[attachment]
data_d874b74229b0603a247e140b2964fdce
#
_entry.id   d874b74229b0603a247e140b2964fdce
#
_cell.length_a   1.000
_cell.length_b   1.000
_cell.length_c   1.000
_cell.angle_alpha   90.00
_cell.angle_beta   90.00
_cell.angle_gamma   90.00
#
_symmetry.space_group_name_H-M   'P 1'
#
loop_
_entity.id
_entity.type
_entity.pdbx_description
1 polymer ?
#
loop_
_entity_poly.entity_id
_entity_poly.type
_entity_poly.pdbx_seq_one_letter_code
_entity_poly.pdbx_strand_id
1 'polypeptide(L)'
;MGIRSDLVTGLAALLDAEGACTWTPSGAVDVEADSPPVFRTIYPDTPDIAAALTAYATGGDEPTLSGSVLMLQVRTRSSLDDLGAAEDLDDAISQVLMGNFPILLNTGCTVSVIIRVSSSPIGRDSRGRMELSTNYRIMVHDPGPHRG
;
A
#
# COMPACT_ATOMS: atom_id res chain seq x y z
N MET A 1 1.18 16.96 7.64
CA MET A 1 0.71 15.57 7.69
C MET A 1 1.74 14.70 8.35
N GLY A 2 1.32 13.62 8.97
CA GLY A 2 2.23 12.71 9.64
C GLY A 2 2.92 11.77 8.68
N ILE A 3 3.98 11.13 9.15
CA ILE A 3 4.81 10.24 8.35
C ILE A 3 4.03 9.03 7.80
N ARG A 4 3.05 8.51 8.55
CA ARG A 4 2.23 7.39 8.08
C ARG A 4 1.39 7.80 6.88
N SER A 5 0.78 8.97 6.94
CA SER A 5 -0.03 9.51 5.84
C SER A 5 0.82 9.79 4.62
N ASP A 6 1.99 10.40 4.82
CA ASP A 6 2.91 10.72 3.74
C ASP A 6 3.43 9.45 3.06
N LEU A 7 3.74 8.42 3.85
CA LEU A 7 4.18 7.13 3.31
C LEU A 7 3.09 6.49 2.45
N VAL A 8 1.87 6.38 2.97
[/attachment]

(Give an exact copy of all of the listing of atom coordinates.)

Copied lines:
data_d874b74229b0603a247e140b2964fdce
#
_entry.id   d874b74229b0603a247e140b2964fdce
#
_cell.length_a   1.000
_cell.length_b   1.000
_cell.length_c   1.000
_cell.angle_alpha   90.00
_cell.angle_beta   90.00
_cell.angle_gamma   90.00
#
_symmetry.space_group_name_H-M   'P 1'
#
loop_
_entity.id
_entity.type
_entity.pdbx_description
1 polymer ?
#
loop_
_entity_poly.entity_id
_entity_poly.type
_entity_poly.pdbx_seq_one_letter_code
_entity_poly.pdbx_strand_id
1 'polypeptide(L)'
;MGIRSDLVTGLAALLDAEGACTWTPSGAVDVEADSPPVFRTIYPDTPDIAAALTAYATGGDEPTLSGSVLMLQVRTRSSLDDLGAAEDLDDAISQVLMGNFPILLNTGCTVSVIIRVSSSPIGRDSRGRMELSTNYRIMVHDPGPHRG
;
A
#
# COMPACT_ATOMS: atom_id res chain seq x y z
N MET A 1 1.18 16.96 7.64
CA MET A 1 0.71 15.57 7.69
C MET A 1 1.74 14.70 8.35
N GLY A 2 1.32 13.62 8.97
CA GLY A 2 2.23 12.71 9.64
C GLY A 2 2.92 11.77 8.68
N ILE A 3 3.98 11.13 9.15
CA ILE A 3 4.81 10.24 8.35
C ILE A 3 4.03 9.03 7.80
N ARG A 4 3.05 8.51 8.55
CA ARG A 4 2.23 7.39 8.08
C ARG A 4 1.39 7.80 6.88
N SER A 5 0.78 8.97 6.94
CA SER A 5 -0.03 9.51 5.84
C SER A 5 0.82 9.79 4.62
N ASP A 6 1.99 10.40 4.82
CA ASP A 6 2.91 10.72 3.74
C ASP A 6 3.43 9.45 3.06
N LEU A 7 3.74 8.42 3.85
CA LEU A 7 4.18 7.13 3.31
C LEU A 7 3.09 6.49 2.45
N VAL A 8 1.87 6.38 2.97